# Difference between revisions of "Extended mean value theorem"

A WASSERMANN (talk | contribs) |
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var p = []; | var p = []; | ||

− | p[0] = board.create('point', [0, -2], {size:2}); | + | p[0] = board.create('point', [0, -2], {size:2, name: 'C(a)'}); |

− | p[1] = board.create('point', [-1.5, 5], {size:2}); | + | p[1] = board.create('point', [-1.5, 5], {size:2, name: ''}); |

− | p[2] = board.create('point', [1, 4], {size:2}); | + | p[2] = board.create('point', [1, 4], {size:2, name: ''}); |

− | p[3] = board.create('point', [3, 3], {size:2}); | + | p[3] = board.create('point', [3, 3], {size:2, name: 'C(b)'}); |

// Curve | // Curve | ||

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var p = []; | var p = []; | ||

− | p[0] = board.create('point', [0, -2], {size:2}); | + | p[0] = board.create('point', [0, -2], {size:2, name: 'C(a)'}); |

− | p[1] = board.create('point', [-1.5, 5], {size:2}); | + | p[1] = board.create('point', [-1.5, 5], {size:2, name: ''}); |

− | p[2] = board.create('point', [1, 4], {size:2}); | + | p[2] = board.create('point', [1, 4], {size:2, name: ''}); |

− | p[3] = board.create('point', [3, 3], {size:2}); | + | p[3] = board.create('point', [3, 3], {size:2, name: 'C(b)'}); |

// Curve | // Curve |

## Revision as of 17:48, 29 January 2019

The *extended mean value theorem* (also called *Cauchy's mean value theorem*) is usually formulated as:

Let

- [math] f, g: [a,b] \to \mathbb{R}[/math]

be continuous functions that are differentiable on the open interval [math](a,b)[/math]. If [math]g'(x)\neq 0[/math] for all [math]x\in(a,b)[/math], then there exists a value [math]\xi \in (a,b)[/math] such that

- [math] \frac{f'(\xi)}{g'(\xi)} = \frac{f(b)-f(a)}{g(b)-g(b)}. [/math]

**Remark:**
It seems to be easier to state the extended mean value theorem in the following form:

Let

- [math] f, g: [a,b] \to \mathbb{R}[/math]

be continuous functions that are differentiable on the open interval [math](a,b)[/math]. Then there exists a value [math]\xi \in (a,b)[/math] such that

- [math] f'(\xi)\cdot (g(b)-g(a)) = g'(\xi) \cdot (f(b)-f(b)). [/math]

This second formulation avoids the need that [math]g'(x)\neq 0[/math] for all [math]x\in(a,b)[/math] and is therefore much easier to handle numerically.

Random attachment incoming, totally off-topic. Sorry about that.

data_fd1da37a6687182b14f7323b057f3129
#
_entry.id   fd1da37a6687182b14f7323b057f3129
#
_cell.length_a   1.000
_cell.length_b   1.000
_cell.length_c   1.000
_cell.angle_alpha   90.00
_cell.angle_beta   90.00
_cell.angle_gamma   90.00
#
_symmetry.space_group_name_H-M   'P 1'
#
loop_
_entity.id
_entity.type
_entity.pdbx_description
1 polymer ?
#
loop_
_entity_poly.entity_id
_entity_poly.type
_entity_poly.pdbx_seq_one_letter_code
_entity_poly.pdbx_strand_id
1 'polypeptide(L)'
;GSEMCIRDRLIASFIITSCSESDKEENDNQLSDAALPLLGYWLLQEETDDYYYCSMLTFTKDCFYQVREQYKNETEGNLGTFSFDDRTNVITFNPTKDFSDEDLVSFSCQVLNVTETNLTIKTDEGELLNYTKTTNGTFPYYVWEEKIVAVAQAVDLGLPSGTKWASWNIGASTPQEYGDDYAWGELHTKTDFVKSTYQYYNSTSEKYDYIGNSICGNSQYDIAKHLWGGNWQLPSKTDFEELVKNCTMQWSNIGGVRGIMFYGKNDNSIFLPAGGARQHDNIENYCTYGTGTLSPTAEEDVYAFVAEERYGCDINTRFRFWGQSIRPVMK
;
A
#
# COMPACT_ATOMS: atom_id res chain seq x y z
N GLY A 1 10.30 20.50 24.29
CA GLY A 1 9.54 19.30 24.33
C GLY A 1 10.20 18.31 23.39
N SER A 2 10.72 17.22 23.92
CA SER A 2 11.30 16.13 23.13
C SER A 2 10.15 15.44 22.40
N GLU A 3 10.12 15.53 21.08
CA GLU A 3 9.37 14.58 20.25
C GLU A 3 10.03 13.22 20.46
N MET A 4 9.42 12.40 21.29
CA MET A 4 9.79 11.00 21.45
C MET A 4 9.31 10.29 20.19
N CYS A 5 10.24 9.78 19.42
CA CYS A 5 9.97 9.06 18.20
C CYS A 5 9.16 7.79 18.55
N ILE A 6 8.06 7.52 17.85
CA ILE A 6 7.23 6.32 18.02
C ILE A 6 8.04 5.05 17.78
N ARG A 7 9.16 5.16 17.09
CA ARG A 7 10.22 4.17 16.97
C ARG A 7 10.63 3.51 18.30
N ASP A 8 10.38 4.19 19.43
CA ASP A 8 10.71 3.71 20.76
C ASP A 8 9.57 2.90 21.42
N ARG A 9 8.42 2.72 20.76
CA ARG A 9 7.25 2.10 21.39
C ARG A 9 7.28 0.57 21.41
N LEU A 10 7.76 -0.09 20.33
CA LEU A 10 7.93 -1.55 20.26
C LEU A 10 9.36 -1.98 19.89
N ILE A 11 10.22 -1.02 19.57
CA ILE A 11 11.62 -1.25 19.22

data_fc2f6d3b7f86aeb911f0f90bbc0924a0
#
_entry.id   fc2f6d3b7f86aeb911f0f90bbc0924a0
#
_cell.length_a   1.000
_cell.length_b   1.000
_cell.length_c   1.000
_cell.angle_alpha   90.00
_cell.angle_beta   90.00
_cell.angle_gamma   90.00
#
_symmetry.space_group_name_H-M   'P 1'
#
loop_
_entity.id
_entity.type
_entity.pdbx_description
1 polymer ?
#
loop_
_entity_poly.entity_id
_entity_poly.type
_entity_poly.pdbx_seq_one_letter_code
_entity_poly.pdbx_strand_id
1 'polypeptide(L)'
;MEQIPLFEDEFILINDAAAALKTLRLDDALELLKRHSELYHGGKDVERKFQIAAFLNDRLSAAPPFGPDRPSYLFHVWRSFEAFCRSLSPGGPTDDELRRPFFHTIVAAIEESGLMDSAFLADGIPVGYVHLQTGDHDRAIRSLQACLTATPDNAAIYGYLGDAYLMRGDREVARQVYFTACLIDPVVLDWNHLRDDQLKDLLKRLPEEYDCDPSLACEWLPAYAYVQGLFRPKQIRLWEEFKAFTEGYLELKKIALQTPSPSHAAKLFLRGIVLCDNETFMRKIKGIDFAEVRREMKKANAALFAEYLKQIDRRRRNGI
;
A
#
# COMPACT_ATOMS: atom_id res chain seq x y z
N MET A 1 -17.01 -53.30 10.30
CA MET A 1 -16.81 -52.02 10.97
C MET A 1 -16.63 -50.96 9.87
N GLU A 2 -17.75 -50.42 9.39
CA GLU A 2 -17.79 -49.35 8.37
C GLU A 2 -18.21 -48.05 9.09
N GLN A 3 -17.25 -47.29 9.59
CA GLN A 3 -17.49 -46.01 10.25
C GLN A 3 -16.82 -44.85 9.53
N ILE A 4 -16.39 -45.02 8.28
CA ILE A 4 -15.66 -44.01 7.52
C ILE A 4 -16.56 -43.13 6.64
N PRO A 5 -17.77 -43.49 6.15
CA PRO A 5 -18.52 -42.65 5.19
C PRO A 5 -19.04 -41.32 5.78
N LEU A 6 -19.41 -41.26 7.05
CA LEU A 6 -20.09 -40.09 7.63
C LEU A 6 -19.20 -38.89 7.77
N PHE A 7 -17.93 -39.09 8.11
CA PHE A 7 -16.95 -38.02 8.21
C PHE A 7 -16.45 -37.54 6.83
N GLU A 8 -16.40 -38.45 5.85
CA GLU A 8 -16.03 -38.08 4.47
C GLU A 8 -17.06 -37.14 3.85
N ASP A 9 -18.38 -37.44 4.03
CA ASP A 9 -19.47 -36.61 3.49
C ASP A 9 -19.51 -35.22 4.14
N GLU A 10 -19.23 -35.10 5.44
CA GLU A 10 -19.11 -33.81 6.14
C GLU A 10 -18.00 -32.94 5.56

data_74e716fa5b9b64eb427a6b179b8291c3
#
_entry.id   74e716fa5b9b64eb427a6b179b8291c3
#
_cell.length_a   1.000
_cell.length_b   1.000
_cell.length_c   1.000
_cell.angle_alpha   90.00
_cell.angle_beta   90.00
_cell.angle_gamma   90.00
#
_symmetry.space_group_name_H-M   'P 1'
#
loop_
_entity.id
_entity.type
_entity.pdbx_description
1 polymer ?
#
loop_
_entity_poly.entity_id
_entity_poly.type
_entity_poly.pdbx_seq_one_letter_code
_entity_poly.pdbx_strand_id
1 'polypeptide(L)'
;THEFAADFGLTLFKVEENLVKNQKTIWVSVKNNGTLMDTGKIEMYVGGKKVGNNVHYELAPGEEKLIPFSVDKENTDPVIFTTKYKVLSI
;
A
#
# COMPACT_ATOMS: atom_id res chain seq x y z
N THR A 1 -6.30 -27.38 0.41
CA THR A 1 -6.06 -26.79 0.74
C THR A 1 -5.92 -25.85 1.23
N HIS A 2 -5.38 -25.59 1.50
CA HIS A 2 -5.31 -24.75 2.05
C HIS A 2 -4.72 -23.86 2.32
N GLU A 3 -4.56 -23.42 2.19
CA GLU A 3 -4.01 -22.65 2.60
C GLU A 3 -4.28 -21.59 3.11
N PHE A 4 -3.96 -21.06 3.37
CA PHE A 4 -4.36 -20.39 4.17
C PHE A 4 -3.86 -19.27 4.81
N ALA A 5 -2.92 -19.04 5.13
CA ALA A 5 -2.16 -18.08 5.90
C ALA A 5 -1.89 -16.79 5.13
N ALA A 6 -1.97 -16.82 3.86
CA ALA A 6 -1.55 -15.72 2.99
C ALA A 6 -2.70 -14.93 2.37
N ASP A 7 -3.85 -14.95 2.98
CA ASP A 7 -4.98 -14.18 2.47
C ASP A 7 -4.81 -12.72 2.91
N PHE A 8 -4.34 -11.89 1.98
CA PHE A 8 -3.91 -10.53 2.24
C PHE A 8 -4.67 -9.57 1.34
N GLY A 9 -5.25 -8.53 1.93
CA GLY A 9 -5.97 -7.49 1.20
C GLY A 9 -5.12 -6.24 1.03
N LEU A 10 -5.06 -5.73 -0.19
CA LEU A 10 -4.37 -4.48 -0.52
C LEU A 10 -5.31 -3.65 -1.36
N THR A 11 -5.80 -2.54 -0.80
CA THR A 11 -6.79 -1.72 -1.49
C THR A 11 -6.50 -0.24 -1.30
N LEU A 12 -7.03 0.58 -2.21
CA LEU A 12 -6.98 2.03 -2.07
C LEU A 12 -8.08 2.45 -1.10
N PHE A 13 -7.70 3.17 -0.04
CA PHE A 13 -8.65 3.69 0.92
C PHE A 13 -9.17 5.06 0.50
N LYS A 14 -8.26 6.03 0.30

The proof is similar, just use the function

- [math] h(x) = f(x)\cdot(g(b)-g(a)) - (g(x)-g(a))\cdot(f(b)-f(a)) [/math]

and apply Rolle's theorem.

**Visualization**
The extended mean value theorem says that given the curve

- [math] C: [a,b]\to\mathbb{R}, \quad t \mapsto (f(t), g(t)) [/math]

with the above prerequisites for [math]f[/math] and [math]g[/math], there exists a [math]\xi[/math] such that the tangent to the curve in the point [math]C(\xi)[/math] is parallel to the secant through [math]C(a)[/math] and [math]C(b)[/math].

### The underlying JavaScript code

```
var board = JXG.JSXGraph.initBoard('box', {boundingbox: [-5, 10, 7, -6], axis:true});
var p = [];
p[0] = board.create('point', [0, -2], {size:2, name: 'C(a)'});
p[1] = board.create('point', [-1.5, 5], {size:2, name: ''});
p[2] = board.create('point', [1, 4], {size:2, name: ''});
p[3] = board.create('point', [3, 3], {size:2, name: 'C(b)'});
// Curve
var fg = JXG.Math.Numerics.Neville(p);
var graph = board.create('curve', fg, {strokeWidth:3, strokeOpacity:0.5});
// Secant
line = board.create('line', [p[0], p[3]], {strokeColor:'#ff0000', dash:1});
var df = JXG.Math.Numerics.D(fg[0]);
var dg = JXG.Math.Numerics.D(fg[1]);
// Usually, the extended mean value theorem is formulated as
// df(t) / dg(t) == (p[3].X() - p[0].X()) / (p[3].Y() - p[0].Y())
// We can avoid division by zero with that formulation:
var quot = function(t) {
return df(t) * (p[3].Y() - p[0].Y()) - dg(t) * (p[3].X() - p[0].X());
};
var r = board.create('glider', [
function() { return fg[0](JXG.Math.Numerics.root(quot, (fg[3]() + fg[2]) * 0.5)); },
function() { return fg[1](JXG.Math.Numerics.root(quot, (fg[3]() + fg[2]) * 0.5)); },
graph], {name: 'C(ξ)', size: 4, fixed:true, color: 'blue'});
board.create('tangent', [r], {strokeColor:'#ff0000'});
```